Communication among managers, the public, and scientists is the key to successful ecosystem management; however, the varied perspectives and interests of these groups can make such communication difficult. One way to achieve effective communication is to develop a common knowledge base by combining syntheses of key scientific results with information-rich visual elements. Within a management landscape, integrated environmental assessments provide a useful framework for evaluating resources and directing management efforts. The integrated assessment process involves (1) initial investigation, (2) development of a conceptual framework, (3) data navigation, (4) environmental report cards, and (5) science communication. Each step requires the synthesis and visualization of information on the status and trends connected with multiple natural resources. We provide a case study, using examples from selected National Park Service sites in the mid-Atlantic region of the United States. Visual elements (conceptual diagrams, maps, graphs, tables, and photographs) were used to facilitate comparative assessments and to provide a more visual, or "eye-opening", approach to effective environmental decision making.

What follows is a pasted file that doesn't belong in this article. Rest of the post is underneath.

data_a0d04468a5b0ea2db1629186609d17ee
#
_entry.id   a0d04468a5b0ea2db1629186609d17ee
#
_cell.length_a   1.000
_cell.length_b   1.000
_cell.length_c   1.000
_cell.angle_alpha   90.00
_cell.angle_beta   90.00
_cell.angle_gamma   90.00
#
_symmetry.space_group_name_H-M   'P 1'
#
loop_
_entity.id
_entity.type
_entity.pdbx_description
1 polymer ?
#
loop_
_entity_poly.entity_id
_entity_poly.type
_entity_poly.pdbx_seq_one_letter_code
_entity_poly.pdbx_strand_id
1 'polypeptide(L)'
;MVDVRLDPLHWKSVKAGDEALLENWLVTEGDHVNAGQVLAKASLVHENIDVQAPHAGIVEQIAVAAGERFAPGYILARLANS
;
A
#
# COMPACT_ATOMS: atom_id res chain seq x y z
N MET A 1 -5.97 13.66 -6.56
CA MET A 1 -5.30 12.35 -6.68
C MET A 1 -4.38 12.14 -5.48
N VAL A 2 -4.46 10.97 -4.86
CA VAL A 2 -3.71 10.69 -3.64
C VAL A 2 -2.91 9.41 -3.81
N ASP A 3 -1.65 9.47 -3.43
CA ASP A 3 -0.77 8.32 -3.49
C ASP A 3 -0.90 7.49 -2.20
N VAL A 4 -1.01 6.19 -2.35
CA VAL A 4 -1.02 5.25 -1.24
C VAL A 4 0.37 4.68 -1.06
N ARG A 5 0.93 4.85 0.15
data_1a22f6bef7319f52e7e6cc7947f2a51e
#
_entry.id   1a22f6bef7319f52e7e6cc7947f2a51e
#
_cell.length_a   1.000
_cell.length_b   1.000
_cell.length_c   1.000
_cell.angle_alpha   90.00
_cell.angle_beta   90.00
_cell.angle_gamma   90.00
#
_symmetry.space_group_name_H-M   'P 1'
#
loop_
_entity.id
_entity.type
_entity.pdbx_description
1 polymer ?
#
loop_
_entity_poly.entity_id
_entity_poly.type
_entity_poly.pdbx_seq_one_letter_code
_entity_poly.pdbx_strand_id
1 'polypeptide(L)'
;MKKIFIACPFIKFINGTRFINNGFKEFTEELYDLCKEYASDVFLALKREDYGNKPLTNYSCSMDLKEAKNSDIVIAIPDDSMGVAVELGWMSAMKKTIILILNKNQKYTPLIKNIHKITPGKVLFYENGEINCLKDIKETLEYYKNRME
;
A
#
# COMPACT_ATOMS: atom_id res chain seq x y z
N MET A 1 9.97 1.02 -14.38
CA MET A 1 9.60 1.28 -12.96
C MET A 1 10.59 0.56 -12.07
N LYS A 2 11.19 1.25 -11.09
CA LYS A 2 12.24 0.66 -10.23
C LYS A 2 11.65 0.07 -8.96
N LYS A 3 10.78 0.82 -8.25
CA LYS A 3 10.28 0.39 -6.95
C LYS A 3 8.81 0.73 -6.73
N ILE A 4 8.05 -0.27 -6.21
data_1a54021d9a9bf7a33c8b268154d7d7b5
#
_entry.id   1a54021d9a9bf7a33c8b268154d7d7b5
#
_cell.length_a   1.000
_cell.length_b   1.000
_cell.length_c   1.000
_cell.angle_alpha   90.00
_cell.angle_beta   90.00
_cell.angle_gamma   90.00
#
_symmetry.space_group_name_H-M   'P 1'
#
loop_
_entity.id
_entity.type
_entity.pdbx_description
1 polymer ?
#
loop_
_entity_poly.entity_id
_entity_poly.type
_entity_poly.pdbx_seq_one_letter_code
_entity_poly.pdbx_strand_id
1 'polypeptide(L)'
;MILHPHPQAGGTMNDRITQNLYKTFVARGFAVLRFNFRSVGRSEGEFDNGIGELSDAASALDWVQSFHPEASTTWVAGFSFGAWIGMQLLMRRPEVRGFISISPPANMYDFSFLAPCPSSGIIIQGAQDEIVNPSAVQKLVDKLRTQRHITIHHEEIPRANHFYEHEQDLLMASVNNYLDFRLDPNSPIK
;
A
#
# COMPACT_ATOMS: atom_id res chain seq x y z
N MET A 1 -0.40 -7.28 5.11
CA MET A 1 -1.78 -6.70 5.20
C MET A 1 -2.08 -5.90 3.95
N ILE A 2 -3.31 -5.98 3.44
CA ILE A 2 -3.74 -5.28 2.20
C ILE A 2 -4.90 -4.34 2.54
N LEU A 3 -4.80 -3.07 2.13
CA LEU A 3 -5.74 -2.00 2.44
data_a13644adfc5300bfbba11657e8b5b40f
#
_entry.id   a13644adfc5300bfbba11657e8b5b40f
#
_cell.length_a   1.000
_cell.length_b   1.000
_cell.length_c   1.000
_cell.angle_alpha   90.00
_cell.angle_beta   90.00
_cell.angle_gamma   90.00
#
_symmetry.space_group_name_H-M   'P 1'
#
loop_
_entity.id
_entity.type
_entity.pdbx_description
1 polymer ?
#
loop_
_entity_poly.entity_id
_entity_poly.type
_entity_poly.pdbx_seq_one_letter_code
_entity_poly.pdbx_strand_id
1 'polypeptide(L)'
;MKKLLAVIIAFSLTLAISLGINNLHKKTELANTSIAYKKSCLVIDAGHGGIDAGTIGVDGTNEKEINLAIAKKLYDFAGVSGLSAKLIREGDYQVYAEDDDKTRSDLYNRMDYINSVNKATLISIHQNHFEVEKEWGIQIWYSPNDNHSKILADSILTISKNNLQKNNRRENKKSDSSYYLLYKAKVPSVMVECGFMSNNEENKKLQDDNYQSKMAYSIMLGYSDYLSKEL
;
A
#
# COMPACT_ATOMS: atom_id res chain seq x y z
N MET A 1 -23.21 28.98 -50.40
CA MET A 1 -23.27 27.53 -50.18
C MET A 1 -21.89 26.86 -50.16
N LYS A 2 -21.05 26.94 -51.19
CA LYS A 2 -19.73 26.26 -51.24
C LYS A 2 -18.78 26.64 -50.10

Copyright © 2007, Ecological Society of America. This article first appeared in Ecological Society of America 5:6 (2007), 307-314.
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Dennison, William C., Todd R. Lookingbill, Tim J.B. Carruthers, Jane M. Hawkey, and Shawn L. Carter. "An Eye-opening Approach to Developing and Communicating Integrated Environmental Assessments." Frontiers in Ecology and the Environment 5, no. 6 (2007): 307-14. doi:10.1890/1540-9295(2007)5[307:AEATDA]2.0.CO;2.